What are Aid & Attendance Benefits?
The Aid and Attendance benefits may be available to veterans who receive regular assistance with activities of daily living. These benefits are also available to veteran’s spouses (including surviving spouses). Aid and Attendance benefits are paid in addition to the regular disability payments (or pension payments) a veteran may be receiving from the VA. Veterans who require in-home care, assisted living, or nursing home care can apply for Aid and Attendance benefits to help lessen their financial burden. To apply for Aid and Attendance benefits, a veteran should submit VA Form 21P-527EZ.
Eligibility for Aid & Attendance Benefits – Physical Need
Aid and Attendance benefits are available to those veterans who need help performing activities of daily living, are legally blind (or almost legally blind), are bedridden, or are a patient in a nursing home due to mental or physical incapacity. The VA looks at certain factors to determine whether a veteran is eligible to Aid and Attendance benefits. Factors include the inability to perform the following actions:
- Dress or undress without assistance
- Keep clean and presentable without assistance
- Feed himself or herself without assistance
- Go to the bathroom without assistance
- Protect himself or herself from dangers in their daily environment
In order to prove entitlement to Aid & Attendance benefits a veteran needs to have evidence from a medical professional such as a physician, certified nurse practitioner, clinical nurse specialists, or physician assistant. The evidence should document the veteran’s inability to function on his or her own. For example, the VA will want to see evidence of how well the veteran gets around, whether the veteran is confined to their home, and what the veteran is able to do during a typical day. Overall, a veteran applying for Aid and Attendance benefits needs to show the VA that they are in regular need of aid and attendance.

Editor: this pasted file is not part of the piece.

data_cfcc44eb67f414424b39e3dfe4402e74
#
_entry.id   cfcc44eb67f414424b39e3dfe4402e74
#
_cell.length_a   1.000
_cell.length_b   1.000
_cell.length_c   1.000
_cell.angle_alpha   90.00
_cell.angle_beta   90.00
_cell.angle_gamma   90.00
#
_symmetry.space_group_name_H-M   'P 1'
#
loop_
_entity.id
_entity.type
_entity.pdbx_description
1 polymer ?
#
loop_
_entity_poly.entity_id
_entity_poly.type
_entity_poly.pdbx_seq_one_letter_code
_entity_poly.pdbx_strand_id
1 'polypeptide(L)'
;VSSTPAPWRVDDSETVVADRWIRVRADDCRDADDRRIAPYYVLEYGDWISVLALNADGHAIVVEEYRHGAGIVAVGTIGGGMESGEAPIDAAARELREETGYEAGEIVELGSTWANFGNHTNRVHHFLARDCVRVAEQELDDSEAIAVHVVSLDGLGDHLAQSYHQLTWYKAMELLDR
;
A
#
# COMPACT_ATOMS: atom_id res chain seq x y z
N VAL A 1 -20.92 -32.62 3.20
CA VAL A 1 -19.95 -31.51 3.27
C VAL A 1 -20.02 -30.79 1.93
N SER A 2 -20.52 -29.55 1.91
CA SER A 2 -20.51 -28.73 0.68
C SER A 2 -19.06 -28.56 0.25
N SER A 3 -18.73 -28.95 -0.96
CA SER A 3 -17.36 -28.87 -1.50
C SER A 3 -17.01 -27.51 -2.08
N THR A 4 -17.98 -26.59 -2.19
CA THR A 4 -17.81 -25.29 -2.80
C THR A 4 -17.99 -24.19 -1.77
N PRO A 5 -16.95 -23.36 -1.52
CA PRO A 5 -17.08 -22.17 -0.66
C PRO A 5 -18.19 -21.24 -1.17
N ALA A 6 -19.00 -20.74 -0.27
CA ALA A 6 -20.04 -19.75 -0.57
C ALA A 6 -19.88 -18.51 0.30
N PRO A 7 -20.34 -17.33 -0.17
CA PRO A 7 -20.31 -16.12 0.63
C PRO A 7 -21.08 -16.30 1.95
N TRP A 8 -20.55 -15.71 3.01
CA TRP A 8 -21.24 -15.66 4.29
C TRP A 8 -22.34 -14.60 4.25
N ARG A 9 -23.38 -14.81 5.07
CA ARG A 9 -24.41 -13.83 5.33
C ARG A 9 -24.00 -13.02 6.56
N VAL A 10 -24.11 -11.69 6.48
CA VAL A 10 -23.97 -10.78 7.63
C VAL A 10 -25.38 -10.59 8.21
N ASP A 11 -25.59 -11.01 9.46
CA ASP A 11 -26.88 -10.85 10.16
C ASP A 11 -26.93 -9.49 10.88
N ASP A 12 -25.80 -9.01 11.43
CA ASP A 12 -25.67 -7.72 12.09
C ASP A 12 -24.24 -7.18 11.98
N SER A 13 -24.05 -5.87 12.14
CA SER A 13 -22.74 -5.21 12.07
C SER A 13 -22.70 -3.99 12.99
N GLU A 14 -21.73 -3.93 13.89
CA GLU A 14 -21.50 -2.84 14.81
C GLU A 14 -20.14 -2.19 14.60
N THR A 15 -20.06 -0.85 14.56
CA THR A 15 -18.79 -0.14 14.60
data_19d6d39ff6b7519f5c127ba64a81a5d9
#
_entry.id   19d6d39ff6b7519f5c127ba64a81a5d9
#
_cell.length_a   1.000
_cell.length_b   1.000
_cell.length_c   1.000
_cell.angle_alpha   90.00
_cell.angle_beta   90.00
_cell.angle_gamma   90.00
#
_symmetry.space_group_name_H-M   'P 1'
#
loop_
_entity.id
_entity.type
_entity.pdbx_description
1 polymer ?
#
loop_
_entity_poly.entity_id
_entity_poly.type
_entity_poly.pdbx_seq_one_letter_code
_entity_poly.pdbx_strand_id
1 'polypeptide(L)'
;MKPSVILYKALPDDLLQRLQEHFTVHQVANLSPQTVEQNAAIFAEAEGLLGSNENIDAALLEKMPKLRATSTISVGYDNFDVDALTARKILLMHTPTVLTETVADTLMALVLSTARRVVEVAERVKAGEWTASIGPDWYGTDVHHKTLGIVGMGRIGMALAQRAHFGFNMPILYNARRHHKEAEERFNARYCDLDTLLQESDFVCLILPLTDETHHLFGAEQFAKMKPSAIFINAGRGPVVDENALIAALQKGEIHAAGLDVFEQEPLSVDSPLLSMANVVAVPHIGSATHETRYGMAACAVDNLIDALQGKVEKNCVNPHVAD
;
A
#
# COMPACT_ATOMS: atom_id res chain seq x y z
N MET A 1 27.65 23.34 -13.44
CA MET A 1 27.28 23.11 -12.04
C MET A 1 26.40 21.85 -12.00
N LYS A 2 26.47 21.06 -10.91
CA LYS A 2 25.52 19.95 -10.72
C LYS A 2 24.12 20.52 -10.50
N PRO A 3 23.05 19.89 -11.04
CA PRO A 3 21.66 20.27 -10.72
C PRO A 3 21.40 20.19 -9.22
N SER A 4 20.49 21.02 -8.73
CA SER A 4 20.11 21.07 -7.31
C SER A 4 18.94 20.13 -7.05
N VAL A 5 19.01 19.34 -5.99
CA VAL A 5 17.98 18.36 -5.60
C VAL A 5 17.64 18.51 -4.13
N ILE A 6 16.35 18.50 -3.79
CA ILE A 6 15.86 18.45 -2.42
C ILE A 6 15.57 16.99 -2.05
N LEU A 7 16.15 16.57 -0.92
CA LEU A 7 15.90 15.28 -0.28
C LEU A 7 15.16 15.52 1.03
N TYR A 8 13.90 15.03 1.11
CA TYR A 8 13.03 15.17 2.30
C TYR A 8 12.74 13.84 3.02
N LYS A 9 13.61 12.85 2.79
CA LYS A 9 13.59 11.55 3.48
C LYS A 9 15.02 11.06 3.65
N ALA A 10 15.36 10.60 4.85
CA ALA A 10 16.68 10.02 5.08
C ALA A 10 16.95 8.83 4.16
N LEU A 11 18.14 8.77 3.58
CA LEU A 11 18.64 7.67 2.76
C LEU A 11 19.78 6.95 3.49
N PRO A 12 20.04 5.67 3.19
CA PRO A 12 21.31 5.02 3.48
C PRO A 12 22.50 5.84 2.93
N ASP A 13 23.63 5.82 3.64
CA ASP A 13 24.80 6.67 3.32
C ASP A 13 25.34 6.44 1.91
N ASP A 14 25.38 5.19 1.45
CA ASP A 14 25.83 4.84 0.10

Although the evidence showing a veteran is in need of regular aid and attendance should come from a medical professional, a veteran does not have receive their care from a medical professional. The aid and attendance can come from the veteran’s spouse, a family member, or even a neighbor of the veteran. A great source of evidence for Aid and Attendance benefits comes from the VA Form 21-2680 Examination of Housebound Status or Permanent Need for Regular Aid and Attendance (this form must be completed by a licensed health care professional).
Eligibility for Aid & Attendance Benefits – Financial Need
In addition to being physically qualified for Aid and Attendance benefits (i.e. needing regular aid and attendance), a veteran must also meet financial requirements. Aid and Attendance benefits are awarded based on need. To determine whether a veteran is eligible for Aid and Attendance benefits, the VA will look at a veteran’s net worth and household income along with the cost of care and medical expenses. The following table shows the maximum amount of income allowed (after deducting medical expenses) in order to qualify for Aid and Attendance benefits:
|Annual Income Amount||Monthly Income Amount|
|Veteran with Dependent||$25,448||$2,120|
|2 Veterans Married to Each Other||$33,702||$2,809|